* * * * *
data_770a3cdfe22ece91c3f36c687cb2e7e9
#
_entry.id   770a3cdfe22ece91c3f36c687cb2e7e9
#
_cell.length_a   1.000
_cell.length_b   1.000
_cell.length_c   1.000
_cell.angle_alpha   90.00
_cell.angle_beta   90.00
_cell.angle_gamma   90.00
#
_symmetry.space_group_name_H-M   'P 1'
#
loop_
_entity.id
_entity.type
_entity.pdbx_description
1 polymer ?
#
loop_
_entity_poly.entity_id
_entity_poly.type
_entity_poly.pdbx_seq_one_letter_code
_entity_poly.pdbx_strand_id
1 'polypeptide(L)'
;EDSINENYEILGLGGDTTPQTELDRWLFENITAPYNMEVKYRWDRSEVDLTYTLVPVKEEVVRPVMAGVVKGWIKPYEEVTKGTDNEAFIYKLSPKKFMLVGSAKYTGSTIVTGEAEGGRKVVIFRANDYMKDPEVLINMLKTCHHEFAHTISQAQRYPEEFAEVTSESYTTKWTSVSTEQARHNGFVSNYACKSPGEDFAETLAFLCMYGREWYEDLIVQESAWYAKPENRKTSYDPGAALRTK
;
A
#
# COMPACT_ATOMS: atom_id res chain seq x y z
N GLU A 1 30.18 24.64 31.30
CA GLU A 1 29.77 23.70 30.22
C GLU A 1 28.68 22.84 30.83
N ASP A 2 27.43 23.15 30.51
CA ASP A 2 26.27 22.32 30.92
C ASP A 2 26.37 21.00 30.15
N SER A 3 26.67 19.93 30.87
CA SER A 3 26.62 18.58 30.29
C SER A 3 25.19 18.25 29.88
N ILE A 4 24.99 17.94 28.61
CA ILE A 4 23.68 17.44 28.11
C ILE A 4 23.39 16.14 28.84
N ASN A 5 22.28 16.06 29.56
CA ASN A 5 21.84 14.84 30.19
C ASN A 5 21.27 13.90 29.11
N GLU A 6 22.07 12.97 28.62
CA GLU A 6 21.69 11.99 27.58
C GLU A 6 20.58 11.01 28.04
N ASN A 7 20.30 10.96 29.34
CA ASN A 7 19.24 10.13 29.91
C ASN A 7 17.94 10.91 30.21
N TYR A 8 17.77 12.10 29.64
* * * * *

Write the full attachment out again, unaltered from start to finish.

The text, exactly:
data_770a3cdfe22ece91c3f36c687cb2e7e9
#
_entry.id   770a3cdfe22ece91c3f36c687cb2e7e9
#
_cell.length_a   1.000
_cell.length_b   1.000
_cell.length_c   1.000
_cell.angle_alpha   90.00
_cell.angle_beta   90.00
_cell.angle_gamma   90.00
#
_symmetry.space_group_name_H-M   'P 1'
#
loop_
_entity.id
_entity.type
_entity.pdbx_description
1 polymer ?
#
loop_
_entity_poly.entity_id
_entity_poly.type
_entity_poly.pdbx_seq_one_letter_code
_entity_poly.pdbx_strand_id
1 'polypeptide(L)'
;EDSINENYEILGLGGDTTPQTELDRWLFENITAPYNMEVKYRWDRSEVDLTYTLVPVKEEVVRPVMAGVVKGWIKPYEEVTKGTDNEAFIYKLSPKKFMLVGSAKYTGSTIVTGEAEGGRKVVIFRANDYMKDPEVLINMLKTCHHEFAHTISQAQRYPEEFAEVTSESYTTKWTSVSTEQARHNGFVSNYACKSPGEDFAETLAFLCMYGREWYEDLIVQESAWYAKPENRKTSYDPGAALRTK
;
A
#
# COMPACT_ATOMS: atom_id res chain seq x y z
N GLU A 1 30.18 24.64 31.30
CA GLU A 1 29.77 23.70 30.22
C GLU A 1 28.68 22.84 30.83
N ASP A 2 27.43 23.15 30.51
CA ASP A 2 26.27 22.32 30.92
C ASP A 2 26.37 21.00 30.15
N SER A 3 26.67 19.93 30.87
CA SER A 3 26.62 18.58 30.29
C SER A 3 25.19 18.25 29.88
N ILE A 4 24.99 17.94 28.61
CA ILE A 4 23.68 17.44 28.11
C ILE A 4 23.39 16.14 28.84
N ASN A 5 22.28 16.06 29.56
CA ASN A 5 21.84 14.84 30.19
C ASN A 5 21.27 13.90 29.11
N GLU A 6 22.07 12.97 28.62
CA GLU A 6 21.69 11.99 27.58
C GLU A 6 20.58 11.01 28.04
N ASN A 7 20.30 10.96 29.34
CA ASN A 7 19.24 10.13 29.91
C ASN A 7 17.94 10.91 30.21
N TYR A 8 17.77 12.10 29.64